On the offensive glass, Drexel has been nothing short of excellent. They rank in the top 100 in the nation in offensive rebound percentage, largely due to the performances of Austin Williams and Tyshawn Myles. The two players are averaging grabbing 12.2%, and 13.4% of offensive rebounds when they are on the floor respectively. If Austin can continue to stay out of foul trouble, his contributions on the offensive end of the court should increase as well.
And finally, there is free throw percentage. This team is doing a great job of getting to the line. The Dragons currently have three players shooting over 80% from the charity stripe: Isabell, Harper, and Alihan Demir. Two of those guys, Isabell and Harper, are two of the best in the nation at getting to the line. Isabell is 187th in the nation in fouls drawn per 40 minutes, and before his injury, Harper was averaging 8.4 in the same statistic. While Harper’s body of work is considerably smaller, one just must look at his play with Campbell through his first two seasons of college ball to realize that he is the real deal when it comes to getting to the line.
At the other end of the spectrum they also have Austin Williams, who is generating the 134th highest free throw rate in the nation, and is shooting just 43% from the line. While Williams has never been a great free throw shooter, that 43% is well under his career average. Some extra time from the stripe in practice could help this team because when their free throw percentage is over 70%, Drexel is 4-2. Under 60%? 1-5.
Looking at those five factors, Drexel came out on top in all five categories twice this season, against Lafayette and Quinnipiac. They were successful in four of those categories just once, besting Rider. They split the four games where they won three categories. Less than three was not nearly as pretty. Drexel was 0-5 when they won two categories or less. With a record of 5-2 when winning three or more categories, Drexel has proven that they don’t have to be perfect every night to win games, but they need to be consistent and competitive. This will be a pattern that Always a Dragon continues to monitor.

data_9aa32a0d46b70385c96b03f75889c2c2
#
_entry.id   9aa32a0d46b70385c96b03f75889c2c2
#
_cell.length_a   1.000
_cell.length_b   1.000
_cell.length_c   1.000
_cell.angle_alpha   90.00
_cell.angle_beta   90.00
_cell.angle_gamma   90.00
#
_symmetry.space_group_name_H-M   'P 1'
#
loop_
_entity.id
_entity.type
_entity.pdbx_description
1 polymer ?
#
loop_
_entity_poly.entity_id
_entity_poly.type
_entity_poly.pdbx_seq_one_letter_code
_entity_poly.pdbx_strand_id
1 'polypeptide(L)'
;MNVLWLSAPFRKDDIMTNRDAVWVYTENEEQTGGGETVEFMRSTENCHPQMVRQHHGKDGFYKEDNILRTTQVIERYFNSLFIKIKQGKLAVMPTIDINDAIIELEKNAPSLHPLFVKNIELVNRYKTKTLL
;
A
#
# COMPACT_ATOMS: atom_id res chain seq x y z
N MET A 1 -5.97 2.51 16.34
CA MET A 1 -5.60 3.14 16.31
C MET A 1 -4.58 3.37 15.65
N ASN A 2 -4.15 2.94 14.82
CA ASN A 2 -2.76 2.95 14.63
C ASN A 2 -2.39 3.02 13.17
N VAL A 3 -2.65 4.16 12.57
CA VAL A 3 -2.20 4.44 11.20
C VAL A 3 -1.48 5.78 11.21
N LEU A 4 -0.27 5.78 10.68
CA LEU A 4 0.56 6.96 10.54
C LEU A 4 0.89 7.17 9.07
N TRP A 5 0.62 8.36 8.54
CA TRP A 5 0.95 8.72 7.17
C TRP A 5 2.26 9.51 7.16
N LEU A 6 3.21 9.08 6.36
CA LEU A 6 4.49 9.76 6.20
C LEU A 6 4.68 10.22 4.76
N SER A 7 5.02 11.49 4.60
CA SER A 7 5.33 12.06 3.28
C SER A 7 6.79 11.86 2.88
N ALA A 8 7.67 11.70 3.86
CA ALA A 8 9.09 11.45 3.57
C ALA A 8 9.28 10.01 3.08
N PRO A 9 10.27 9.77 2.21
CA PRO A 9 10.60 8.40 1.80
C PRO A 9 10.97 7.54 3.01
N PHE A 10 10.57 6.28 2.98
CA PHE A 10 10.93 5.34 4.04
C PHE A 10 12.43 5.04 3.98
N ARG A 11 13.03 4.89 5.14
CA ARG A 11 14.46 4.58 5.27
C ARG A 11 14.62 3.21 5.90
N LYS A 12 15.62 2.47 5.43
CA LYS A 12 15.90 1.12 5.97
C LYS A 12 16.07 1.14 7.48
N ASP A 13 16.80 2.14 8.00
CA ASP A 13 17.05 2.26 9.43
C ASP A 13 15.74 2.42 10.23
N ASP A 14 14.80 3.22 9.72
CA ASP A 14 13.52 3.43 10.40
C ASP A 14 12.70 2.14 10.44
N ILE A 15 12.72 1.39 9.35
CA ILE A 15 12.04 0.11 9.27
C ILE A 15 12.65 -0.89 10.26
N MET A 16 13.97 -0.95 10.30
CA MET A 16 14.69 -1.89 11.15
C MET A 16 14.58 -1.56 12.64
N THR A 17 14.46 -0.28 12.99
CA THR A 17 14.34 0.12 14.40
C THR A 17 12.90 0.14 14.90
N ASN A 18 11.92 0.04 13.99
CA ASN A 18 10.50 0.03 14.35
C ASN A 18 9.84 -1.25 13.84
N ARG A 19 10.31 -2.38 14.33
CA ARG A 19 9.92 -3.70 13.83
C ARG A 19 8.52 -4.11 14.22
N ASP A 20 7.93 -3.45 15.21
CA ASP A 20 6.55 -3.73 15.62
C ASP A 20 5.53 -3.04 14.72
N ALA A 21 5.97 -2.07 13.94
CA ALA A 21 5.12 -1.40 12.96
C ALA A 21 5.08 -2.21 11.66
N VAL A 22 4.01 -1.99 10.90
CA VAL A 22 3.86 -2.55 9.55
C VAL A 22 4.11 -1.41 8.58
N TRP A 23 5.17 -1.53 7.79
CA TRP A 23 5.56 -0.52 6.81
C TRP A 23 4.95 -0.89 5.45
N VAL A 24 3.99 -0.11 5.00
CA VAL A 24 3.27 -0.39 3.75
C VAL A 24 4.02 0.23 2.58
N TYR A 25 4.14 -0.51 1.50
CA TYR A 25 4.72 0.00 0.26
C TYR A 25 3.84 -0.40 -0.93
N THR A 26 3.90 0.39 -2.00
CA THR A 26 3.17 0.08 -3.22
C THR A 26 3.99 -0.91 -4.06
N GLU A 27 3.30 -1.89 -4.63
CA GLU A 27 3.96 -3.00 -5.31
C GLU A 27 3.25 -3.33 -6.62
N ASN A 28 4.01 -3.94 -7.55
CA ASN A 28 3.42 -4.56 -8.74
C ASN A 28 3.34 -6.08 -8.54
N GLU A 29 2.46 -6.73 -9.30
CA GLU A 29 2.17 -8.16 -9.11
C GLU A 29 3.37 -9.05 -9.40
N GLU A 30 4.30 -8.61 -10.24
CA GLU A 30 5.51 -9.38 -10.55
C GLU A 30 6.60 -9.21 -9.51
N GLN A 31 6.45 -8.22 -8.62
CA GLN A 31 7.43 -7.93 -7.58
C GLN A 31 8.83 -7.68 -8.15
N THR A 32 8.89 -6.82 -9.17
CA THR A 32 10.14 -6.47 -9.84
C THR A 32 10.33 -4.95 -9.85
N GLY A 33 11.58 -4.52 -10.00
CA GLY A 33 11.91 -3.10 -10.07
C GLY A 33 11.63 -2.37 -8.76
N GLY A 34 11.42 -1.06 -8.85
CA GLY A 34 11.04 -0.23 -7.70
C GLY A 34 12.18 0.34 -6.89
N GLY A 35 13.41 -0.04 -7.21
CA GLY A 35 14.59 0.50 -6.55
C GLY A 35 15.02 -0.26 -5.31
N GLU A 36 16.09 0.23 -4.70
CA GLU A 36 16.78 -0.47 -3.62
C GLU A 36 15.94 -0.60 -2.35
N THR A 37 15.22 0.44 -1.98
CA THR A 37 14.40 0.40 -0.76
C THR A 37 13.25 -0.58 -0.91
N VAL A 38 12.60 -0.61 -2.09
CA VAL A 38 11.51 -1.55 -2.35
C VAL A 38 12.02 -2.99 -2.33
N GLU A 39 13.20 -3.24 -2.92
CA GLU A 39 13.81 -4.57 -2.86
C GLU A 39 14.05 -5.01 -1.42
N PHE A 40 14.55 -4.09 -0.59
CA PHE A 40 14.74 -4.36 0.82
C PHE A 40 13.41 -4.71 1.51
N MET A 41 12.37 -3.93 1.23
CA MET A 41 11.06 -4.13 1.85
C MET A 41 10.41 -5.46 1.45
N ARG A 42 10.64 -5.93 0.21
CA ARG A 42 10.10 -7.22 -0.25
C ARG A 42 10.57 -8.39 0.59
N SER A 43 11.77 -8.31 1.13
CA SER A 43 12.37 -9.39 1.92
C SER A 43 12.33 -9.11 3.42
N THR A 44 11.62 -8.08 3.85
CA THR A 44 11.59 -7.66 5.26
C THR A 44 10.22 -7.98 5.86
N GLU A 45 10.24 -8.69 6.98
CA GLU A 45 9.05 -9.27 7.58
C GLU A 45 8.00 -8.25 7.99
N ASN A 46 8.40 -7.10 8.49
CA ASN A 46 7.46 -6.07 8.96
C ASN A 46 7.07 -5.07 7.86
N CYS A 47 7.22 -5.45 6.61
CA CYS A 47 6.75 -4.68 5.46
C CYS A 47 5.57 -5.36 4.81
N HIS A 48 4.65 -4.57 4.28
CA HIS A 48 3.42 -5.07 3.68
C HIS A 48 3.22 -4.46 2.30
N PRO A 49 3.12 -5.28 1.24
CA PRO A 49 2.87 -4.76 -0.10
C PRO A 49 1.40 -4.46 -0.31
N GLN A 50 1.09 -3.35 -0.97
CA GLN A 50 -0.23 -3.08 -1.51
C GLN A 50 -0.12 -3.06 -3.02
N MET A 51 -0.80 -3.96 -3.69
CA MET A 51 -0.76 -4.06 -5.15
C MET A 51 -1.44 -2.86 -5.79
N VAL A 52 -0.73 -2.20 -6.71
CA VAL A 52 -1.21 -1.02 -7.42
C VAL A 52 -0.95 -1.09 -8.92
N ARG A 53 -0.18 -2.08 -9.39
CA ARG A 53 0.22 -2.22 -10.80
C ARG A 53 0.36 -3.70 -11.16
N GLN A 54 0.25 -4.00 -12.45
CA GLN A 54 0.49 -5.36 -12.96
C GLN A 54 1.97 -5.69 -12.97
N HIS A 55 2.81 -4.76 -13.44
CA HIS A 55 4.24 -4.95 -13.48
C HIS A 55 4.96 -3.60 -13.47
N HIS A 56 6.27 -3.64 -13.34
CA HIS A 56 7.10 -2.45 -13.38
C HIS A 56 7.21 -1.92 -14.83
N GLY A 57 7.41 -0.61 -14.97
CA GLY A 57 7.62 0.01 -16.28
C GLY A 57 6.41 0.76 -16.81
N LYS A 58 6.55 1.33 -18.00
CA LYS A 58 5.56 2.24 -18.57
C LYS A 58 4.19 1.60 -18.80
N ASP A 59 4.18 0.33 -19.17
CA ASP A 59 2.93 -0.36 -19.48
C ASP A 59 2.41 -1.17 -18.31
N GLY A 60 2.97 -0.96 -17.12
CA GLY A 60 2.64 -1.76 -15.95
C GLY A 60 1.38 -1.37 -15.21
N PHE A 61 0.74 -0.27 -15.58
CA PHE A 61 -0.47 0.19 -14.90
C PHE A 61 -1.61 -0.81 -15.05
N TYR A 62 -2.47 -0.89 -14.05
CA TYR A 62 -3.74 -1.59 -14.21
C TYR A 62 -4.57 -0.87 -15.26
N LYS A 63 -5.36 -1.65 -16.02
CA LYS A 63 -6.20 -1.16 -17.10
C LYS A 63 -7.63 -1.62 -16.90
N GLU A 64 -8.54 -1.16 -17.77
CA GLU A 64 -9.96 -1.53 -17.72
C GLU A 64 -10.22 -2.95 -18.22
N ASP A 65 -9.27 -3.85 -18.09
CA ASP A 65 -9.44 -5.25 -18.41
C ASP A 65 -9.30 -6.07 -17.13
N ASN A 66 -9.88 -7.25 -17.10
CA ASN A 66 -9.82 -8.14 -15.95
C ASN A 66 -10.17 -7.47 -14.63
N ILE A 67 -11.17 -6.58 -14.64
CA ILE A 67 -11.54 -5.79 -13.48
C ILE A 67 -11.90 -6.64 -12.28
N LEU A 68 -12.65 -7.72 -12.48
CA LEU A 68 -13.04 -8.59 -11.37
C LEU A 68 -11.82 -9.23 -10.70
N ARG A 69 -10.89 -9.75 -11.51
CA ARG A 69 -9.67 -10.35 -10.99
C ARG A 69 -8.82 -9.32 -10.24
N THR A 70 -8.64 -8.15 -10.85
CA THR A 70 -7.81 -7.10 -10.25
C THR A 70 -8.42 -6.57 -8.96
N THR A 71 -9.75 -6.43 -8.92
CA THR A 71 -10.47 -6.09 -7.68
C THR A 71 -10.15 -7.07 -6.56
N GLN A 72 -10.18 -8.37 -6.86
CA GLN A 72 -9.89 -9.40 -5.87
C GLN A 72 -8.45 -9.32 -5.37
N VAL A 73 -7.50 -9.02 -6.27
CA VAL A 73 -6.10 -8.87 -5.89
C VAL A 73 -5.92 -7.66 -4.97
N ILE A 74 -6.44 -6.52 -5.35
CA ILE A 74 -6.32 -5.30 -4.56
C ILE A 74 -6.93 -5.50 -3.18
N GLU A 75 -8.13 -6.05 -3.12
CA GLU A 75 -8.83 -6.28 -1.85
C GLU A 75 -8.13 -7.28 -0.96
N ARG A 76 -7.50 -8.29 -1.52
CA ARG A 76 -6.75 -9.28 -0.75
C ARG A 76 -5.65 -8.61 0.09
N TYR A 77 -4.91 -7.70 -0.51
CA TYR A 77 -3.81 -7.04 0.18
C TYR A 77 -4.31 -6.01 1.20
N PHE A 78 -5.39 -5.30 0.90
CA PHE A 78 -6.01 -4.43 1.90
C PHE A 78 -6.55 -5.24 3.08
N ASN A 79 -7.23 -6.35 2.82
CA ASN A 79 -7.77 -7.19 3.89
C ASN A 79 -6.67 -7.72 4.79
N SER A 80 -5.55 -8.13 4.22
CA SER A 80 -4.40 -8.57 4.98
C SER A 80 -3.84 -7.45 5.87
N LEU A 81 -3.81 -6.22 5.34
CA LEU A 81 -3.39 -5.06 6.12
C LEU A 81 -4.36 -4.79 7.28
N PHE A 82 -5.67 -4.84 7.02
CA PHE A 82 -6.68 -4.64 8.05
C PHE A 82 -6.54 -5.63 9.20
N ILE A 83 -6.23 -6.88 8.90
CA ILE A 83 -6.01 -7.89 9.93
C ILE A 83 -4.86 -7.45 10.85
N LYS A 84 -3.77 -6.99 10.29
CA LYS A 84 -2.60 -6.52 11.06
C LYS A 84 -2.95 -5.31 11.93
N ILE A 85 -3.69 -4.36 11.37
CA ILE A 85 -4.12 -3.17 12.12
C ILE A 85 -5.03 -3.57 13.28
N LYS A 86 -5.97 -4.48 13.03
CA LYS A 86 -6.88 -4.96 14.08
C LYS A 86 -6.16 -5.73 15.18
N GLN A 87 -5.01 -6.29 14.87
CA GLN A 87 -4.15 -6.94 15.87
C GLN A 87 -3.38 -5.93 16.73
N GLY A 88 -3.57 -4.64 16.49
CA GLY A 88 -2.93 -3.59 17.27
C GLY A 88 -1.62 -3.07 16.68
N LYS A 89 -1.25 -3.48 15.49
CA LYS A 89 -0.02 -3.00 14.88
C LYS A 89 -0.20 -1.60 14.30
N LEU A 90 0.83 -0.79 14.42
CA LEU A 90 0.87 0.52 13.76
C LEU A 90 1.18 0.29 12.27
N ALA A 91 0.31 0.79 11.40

Winning games goes deeper than the categories we’ve explored today but some of the fundamentals that we’ve looked at give us a real peak at what this team needs to do to be successful beyond having a high shooting percentage. Controlling the ball when they have it, moving it effectively, rebounding well, and capitalizing on freebees might be as good a formula for Duke or UNC as it is Drexel, but the clear correlation of numbers through twelve of the first thirteen games of the season is pretty clear.
With CAA play starting in just a couple of days, pressure is going to start to mount for this Dragons team. The fans and the program want to see improvement, not just with their record but also in the process. If Drexel can work on these aspects of their game, their CAA record could be a little better than the 5-13 predicted by Kenpom.